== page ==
A Czech company is using 3D laser technology to offer more accurate road repairs and resurfacing and is targeting a worldwide market that could result from the know-how.
Engineering company ROG has already got a Czech patent and now reckons it is just weeks away from a European patent for its technology. It is also looking to open up worldwide markets with a US patent as well, but company bosses admit that could be a much more difficult and time consuming prospect.
Canada, Vietnam, and various Arab countries are seen as potential targets for further contracts, Tomáš Zatloukal, the commercial director of 3Data, one of ROG’s business partners, told the Czech daily newspaper Lidové Noviny.
The idea behind the technology is startling in its simplicity and originality. During normal road or motorway repairs an even section of the road surface is usually removed so that a new layer can be replaced. But taking off that even layer means that the initial errors in the road construction, bumps, uneven surfaces, or gradients that vary from the ideal, are reproduced when the new surface is completed.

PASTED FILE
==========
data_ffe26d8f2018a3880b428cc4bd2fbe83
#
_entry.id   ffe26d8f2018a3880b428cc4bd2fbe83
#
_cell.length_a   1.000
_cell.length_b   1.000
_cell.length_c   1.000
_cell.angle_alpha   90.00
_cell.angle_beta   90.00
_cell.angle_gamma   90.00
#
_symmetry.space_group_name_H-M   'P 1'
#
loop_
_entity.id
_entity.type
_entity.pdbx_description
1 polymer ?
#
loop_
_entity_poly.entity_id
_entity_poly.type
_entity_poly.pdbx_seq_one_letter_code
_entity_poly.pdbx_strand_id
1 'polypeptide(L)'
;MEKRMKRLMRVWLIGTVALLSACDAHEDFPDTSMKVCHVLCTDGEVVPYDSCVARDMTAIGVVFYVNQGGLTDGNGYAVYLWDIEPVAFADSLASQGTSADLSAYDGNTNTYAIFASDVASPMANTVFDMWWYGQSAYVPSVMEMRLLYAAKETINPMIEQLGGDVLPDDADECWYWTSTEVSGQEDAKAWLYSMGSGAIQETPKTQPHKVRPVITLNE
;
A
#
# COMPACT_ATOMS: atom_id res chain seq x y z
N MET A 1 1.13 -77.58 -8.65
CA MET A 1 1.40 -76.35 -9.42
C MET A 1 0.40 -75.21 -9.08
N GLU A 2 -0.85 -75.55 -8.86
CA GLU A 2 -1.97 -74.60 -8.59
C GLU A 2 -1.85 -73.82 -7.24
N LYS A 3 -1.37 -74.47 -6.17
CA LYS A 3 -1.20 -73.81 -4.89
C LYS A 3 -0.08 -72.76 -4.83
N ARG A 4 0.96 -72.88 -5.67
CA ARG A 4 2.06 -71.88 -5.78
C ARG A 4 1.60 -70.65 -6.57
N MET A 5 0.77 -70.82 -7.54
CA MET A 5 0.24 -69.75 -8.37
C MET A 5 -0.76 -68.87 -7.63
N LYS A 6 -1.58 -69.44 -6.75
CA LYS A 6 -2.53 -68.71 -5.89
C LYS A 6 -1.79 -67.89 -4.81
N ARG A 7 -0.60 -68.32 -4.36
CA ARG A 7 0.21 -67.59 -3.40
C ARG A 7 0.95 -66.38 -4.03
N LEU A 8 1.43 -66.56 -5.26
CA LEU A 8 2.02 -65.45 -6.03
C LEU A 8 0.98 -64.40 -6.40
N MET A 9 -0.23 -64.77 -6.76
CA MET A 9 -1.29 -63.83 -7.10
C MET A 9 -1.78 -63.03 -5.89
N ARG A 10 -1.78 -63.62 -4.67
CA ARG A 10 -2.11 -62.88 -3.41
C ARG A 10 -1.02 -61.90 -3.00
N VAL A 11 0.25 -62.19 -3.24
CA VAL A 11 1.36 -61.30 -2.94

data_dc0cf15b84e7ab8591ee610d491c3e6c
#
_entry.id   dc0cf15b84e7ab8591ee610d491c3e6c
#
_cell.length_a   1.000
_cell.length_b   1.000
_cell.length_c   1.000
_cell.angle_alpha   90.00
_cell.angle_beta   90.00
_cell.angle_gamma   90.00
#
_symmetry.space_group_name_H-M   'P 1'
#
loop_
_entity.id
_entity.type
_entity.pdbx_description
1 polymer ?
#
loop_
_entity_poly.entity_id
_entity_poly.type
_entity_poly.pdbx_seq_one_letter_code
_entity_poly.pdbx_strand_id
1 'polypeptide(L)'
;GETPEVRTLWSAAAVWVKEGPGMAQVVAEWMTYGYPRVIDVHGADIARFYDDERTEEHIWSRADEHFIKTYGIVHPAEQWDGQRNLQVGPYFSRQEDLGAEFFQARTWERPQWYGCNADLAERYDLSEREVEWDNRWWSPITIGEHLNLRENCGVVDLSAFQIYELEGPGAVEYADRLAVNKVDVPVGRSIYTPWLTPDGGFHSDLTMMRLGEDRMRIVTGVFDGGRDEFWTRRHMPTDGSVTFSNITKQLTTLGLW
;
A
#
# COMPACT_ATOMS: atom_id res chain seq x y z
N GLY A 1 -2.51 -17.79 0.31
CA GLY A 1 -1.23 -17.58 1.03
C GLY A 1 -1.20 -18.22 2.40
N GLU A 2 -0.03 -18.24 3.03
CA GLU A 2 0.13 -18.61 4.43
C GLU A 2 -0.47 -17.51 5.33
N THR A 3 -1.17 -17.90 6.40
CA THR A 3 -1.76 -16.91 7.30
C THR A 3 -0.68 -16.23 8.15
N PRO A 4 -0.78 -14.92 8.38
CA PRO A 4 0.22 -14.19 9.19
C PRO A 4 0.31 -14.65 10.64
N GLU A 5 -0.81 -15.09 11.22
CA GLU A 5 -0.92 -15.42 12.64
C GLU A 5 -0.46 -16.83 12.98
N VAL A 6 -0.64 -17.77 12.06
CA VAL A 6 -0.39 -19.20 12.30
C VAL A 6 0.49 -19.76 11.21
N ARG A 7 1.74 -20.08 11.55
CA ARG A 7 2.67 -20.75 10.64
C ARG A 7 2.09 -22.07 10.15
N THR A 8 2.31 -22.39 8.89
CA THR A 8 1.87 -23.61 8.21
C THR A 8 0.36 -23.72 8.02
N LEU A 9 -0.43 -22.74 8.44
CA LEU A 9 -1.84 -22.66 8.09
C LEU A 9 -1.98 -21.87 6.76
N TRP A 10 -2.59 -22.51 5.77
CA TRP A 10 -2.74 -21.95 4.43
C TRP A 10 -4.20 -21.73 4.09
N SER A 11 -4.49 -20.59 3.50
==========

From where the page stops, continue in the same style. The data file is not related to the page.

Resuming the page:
3D mapping of the road, including the drains and drainage channels, and feeding the results into the excavation machine means the end result is level and accurate to within around 2 millimetres. In practical terms, this sort of accurate surface removal is reckoned to save at least 12 percent on the costs of the overall repairs. The initial costs of 3D preparations are slightly more costly than conventional road works preparations but they are more than recouped at the end.
And one of the pluses of the new improved road repairs should be that the highway should better withstand wear and tear in the future and further road closures and maintenance can be delayed.
The company also offers a follow up service to check that the thickness of tarmac, gravel, and other layers of the road composition are as laid down by the agreement between the road authority and company or companies contracted to carry out the repairs.
ROG’s technology is already been used on around 300 kilometres of roads across the Czech Republic, the roads are managed by Prague City Hall, local authorities, and the state highways authority.
Friendly guide maps Prague ethnic eateries
Czech political parties clash over who should exploit lithium reserves
Learners of Czech meet in Brno for 50th time
Activists pour blood-red substance in Vltava to protest alleged ‘misuse’ of Mánes art gallery
Thriving Prague hotels raising prices to previously unseen levels